LINGUIST List 3.231

Sat 07 Mar 1992

Disc: Are Rules Psychologically Real?

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  1. , on the existence of rules (WAS: la -> el)

Message 1: on the existence of rules (WAS: la -> el)

Date: 06 Mar 92 22:38:48 EST
From: <>
Subject: on the existence of rules (WAS: la -> el)

At the risk of seeming contentious, I must take exception to Jose
Ignacio Hualde's statement that "nobody would doubt that the rule
of plural formation for Spanish words ending in a consonant is to
add /-es/; but new borrowings may not undergo the rule, as in
poster-s (*poster-es), cf. the integrated dolar-es 'dollars'."
(Vol-3-218, Fri 06 Mar 1992)

This may seem like a minor point, but for those of us who are
interested in determining what a speaker's real psychological
linguistic knowledge is, saying that there is a rule X that
speakers know, but that they just happen not to apply that rule
to new words, or in a certain number of occasions, doesn't make
much sense. I think we must acknowledge that a lot of 'regular'
linguistic knowledge is stored in the lexicon. One need not be
alarmed by this heresy once one realizes that the present models
of lexical storage (repository of arbitrary, idiosyncratic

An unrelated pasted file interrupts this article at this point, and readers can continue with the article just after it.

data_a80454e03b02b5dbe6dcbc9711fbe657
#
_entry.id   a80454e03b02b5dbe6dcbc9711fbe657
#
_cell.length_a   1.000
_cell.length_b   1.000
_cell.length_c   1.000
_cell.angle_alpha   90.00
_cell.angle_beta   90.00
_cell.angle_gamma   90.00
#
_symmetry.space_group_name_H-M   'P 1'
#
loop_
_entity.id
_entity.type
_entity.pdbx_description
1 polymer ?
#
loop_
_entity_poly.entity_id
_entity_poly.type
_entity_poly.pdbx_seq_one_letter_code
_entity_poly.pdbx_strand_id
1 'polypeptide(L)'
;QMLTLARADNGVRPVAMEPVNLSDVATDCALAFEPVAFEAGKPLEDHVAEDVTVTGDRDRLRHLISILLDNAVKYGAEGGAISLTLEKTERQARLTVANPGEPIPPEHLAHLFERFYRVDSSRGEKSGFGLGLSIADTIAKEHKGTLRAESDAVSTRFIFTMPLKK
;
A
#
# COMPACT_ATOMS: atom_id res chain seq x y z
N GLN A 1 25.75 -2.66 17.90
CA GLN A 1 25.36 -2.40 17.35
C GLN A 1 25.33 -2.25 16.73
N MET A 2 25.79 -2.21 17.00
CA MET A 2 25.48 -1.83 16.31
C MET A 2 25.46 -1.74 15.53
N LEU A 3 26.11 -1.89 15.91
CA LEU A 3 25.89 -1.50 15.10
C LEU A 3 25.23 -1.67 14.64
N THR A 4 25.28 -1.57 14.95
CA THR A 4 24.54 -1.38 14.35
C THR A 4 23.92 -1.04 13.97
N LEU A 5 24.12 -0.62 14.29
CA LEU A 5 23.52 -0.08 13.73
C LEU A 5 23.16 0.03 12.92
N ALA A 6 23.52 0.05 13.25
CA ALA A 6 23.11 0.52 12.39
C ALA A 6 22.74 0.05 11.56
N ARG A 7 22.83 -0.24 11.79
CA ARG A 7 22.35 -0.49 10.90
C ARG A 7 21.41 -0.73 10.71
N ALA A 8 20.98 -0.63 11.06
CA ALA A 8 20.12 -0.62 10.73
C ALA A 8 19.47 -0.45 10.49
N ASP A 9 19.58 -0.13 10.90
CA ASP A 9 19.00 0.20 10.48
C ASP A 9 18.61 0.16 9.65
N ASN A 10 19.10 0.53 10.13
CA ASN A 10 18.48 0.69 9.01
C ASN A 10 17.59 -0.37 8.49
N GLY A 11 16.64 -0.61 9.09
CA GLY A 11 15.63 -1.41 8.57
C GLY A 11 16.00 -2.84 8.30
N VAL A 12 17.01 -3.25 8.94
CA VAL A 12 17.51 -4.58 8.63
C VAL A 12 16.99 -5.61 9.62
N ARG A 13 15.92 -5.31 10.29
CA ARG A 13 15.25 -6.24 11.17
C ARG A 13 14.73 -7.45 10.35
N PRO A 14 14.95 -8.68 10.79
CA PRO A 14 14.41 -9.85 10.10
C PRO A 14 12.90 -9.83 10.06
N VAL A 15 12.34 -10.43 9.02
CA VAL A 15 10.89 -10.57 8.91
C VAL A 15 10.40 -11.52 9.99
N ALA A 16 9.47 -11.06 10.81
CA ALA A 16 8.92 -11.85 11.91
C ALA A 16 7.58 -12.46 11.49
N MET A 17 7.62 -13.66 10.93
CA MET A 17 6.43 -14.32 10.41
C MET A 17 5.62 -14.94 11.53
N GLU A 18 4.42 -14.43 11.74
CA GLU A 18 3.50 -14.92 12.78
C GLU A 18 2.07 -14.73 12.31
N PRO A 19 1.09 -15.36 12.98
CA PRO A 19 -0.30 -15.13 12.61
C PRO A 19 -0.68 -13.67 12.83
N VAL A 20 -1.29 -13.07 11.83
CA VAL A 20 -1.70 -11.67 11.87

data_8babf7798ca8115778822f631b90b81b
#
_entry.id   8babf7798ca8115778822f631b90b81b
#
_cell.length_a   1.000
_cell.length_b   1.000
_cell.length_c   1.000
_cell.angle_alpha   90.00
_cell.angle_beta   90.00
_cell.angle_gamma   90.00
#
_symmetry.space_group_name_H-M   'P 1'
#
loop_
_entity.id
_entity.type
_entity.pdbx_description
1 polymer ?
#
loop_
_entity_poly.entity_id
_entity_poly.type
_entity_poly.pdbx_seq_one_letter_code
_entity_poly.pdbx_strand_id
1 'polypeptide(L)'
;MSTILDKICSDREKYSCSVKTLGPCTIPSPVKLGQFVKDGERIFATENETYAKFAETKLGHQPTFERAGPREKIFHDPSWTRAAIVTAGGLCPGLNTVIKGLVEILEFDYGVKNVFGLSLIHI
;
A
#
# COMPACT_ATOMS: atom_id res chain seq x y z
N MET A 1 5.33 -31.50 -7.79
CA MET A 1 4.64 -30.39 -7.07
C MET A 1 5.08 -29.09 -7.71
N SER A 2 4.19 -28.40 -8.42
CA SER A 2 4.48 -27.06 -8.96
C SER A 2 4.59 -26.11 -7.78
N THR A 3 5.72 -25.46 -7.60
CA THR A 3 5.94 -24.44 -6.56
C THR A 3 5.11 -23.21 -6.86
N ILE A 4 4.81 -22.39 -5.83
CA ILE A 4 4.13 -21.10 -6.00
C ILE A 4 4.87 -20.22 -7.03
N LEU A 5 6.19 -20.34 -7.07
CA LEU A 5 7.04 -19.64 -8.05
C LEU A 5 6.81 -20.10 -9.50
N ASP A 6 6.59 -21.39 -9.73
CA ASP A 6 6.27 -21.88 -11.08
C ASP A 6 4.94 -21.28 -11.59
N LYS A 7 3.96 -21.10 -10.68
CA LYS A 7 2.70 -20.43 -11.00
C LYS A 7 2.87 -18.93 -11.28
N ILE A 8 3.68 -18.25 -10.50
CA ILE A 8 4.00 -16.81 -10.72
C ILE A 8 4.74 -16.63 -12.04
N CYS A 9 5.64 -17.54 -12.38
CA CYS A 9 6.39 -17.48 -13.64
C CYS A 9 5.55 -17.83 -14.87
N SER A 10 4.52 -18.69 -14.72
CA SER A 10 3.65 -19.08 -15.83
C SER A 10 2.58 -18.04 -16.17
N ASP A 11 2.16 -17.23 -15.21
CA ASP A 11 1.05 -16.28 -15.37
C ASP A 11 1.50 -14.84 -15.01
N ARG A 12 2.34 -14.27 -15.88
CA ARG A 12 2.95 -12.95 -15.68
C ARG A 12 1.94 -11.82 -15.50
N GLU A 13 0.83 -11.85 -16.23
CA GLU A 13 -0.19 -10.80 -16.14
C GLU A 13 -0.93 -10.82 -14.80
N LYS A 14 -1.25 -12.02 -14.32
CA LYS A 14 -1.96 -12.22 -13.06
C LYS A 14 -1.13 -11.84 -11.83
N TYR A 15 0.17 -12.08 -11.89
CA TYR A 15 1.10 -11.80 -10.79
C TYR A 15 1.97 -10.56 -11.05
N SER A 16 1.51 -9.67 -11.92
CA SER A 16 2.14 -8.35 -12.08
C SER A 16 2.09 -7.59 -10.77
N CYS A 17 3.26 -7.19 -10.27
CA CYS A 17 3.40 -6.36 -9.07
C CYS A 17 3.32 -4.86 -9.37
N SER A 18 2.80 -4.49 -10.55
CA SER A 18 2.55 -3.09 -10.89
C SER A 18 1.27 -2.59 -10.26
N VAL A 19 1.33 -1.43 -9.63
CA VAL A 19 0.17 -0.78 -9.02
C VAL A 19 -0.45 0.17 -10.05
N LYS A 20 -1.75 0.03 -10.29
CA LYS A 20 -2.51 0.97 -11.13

information, etc.) are not very realistic.

For example, as I have argued elsewhere (BLS 16, 1990), the
different rules that have been proposed for Spanish stress, in
spite of being about 95% accurate (about 5% exceptions), do not
seem to have any real existence in the speakers heads apart from
the words in the lexicon themselves. So when speakers are
presented with new words they have never seen before they do not
go to the rules to tell them how to stress them, but rather they
go to the lexicon and extract the pattern right from there.

Perhaps this is a topic whose time has come to be aired out in
the Linguist list. I for one would like to know more about what
other people have to say, especially since I am not a
phonologist or a morphologist.

Jon Aske
Linguistics, UC Berkeley
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